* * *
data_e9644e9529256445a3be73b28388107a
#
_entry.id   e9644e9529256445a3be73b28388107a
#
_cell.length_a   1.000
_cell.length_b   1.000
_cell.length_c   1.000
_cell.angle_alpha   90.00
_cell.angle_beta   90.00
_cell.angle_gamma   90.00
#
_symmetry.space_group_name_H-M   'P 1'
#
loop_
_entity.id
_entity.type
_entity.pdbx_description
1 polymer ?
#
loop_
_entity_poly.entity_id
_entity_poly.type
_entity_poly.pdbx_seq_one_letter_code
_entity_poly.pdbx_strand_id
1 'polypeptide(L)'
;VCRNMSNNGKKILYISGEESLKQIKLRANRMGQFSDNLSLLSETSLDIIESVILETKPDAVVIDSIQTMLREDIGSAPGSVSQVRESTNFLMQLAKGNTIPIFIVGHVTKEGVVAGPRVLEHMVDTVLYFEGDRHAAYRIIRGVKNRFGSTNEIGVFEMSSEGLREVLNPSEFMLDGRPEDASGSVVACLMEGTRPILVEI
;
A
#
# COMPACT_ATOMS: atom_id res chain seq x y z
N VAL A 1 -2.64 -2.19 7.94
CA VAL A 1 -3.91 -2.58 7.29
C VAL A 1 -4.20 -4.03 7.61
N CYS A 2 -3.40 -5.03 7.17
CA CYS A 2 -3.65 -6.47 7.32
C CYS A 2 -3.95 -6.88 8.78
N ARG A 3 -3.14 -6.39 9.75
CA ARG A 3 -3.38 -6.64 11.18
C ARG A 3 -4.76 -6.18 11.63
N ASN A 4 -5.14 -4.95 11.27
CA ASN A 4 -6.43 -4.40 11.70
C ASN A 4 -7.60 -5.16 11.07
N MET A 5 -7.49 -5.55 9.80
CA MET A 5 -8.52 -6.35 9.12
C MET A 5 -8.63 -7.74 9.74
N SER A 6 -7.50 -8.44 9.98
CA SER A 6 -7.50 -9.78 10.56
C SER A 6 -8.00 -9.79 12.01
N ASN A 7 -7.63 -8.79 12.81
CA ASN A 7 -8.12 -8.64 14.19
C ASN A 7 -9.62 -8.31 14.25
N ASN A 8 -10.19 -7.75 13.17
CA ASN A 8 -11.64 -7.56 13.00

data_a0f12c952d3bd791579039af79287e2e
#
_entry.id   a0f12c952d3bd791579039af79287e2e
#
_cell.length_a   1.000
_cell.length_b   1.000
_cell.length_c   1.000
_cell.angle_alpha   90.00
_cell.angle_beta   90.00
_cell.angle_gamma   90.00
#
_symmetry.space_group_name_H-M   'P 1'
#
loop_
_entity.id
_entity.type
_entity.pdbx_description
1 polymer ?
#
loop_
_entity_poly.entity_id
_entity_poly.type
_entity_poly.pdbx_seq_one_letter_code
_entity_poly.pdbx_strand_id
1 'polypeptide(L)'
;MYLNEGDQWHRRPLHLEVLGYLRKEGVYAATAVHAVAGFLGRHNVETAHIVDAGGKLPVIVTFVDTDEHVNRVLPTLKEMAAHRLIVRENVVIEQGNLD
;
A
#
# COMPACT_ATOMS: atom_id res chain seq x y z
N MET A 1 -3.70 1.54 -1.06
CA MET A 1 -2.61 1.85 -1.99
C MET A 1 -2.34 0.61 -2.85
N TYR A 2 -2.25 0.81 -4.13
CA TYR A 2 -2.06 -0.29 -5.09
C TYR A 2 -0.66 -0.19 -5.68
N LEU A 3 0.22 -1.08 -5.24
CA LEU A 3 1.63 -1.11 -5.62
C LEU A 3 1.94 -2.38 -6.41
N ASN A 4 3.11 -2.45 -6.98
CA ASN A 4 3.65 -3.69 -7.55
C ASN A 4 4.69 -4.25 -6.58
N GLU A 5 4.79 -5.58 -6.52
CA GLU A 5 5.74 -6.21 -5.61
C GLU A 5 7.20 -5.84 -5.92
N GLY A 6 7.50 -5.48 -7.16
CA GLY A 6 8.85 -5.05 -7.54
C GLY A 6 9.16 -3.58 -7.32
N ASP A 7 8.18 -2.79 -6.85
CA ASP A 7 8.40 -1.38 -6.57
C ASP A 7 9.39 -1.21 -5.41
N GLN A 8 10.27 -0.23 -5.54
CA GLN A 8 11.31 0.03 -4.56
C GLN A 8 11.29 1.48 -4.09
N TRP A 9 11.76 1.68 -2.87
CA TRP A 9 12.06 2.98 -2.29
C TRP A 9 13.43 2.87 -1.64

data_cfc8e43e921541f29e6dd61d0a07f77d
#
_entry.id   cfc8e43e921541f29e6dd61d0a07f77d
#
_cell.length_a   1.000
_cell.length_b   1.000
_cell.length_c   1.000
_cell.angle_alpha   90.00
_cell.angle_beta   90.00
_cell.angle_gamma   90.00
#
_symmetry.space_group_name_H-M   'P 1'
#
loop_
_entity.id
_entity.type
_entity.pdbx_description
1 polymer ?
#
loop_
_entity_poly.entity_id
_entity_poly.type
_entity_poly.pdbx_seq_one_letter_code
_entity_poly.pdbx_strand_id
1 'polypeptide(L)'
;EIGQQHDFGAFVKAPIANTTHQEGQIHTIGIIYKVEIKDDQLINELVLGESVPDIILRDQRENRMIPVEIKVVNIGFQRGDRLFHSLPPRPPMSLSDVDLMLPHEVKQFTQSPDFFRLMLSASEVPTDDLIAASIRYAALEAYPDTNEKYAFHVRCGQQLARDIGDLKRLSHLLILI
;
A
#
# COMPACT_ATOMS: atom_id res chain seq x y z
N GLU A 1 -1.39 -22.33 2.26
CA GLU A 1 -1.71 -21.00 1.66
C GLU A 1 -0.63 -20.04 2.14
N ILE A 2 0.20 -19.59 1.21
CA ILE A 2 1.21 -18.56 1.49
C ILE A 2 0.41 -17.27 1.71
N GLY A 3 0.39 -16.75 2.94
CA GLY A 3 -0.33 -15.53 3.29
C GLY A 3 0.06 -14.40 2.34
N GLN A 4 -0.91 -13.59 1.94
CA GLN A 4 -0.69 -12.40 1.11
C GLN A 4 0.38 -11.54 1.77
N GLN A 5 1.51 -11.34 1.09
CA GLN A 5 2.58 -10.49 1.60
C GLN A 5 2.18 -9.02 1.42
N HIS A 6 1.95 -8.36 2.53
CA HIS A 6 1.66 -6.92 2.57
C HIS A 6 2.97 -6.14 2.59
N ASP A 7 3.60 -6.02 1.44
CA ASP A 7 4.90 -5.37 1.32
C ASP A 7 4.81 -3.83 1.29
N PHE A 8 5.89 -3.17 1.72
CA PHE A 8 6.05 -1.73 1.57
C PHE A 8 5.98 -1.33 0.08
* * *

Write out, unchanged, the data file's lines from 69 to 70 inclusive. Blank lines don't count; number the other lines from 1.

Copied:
_entity.type
_entity.pdbx_description